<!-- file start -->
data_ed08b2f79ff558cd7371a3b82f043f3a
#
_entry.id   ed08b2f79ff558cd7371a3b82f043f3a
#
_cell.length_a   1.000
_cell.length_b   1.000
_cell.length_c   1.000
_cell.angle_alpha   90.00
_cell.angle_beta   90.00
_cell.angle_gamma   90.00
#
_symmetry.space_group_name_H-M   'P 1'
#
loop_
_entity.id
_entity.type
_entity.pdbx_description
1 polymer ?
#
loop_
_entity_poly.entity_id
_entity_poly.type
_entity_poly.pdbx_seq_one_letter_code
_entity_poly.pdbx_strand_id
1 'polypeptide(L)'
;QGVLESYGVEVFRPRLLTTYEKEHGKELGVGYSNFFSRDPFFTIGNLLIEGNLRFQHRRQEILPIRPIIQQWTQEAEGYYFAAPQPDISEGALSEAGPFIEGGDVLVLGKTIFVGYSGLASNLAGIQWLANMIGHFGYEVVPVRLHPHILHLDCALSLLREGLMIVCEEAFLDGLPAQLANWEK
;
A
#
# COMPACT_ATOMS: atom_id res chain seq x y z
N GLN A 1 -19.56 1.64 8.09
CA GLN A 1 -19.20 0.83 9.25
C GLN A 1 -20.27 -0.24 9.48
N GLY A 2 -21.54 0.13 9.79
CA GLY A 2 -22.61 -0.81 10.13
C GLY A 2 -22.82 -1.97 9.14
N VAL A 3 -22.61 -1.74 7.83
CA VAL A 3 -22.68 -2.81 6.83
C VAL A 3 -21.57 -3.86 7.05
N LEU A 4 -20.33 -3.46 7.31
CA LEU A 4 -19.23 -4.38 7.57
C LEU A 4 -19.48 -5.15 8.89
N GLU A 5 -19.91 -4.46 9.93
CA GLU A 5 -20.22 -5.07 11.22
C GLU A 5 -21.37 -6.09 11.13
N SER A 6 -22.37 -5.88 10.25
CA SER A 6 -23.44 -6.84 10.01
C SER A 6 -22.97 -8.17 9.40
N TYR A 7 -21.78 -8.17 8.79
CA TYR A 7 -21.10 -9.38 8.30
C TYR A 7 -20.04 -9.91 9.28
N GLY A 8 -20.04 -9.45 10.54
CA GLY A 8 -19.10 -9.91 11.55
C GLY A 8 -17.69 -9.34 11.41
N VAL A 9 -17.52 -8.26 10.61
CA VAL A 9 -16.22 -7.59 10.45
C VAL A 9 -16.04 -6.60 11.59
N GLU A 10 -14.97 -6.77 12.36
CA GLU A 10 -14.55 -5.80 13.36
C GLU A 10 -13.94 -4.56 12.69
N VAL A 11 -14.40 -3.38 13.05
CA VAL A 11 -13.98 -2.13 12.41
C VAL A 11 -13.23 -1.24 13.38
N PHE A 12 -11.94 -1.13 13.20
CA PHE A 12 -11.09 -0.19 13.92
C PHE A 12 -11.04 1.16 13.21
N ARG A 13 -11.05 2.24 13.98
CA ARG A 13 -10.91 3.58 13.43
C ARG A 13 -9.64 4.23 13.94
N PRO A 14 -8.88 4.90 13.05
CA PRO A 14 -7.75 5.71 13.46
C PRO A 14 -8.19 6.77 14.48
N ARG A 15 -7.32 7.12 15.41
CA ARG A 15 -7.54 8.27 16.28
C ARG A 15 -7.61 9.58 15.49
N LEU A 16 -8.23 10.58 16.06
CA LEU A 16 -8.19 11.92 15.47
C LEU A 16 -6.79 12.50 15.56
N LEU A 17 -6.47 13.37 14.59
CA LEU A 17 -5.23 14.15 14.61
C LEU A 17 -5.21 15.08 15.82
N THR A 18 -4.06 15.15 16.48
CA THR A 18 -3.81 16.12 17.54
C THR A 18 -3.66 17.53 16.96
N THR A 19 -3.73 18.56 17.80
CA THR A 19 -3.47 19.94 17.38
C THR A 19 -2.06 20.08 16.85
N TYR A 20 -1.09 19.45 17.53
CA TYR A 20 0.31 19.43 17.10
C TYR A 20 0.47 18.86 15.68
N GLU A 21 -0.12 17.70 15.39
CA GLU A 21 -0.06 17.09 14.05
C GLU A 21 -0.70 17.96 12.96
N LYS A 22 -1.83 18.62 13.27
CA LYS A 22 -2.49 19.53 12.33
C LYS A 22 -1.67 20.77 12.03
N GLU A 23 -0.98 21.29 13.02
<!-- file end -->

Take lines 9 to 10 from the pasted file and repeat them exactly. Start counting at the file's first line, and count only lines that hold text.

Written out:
_cell.angle_beta   90.00
_cell.angle_gamma   90.00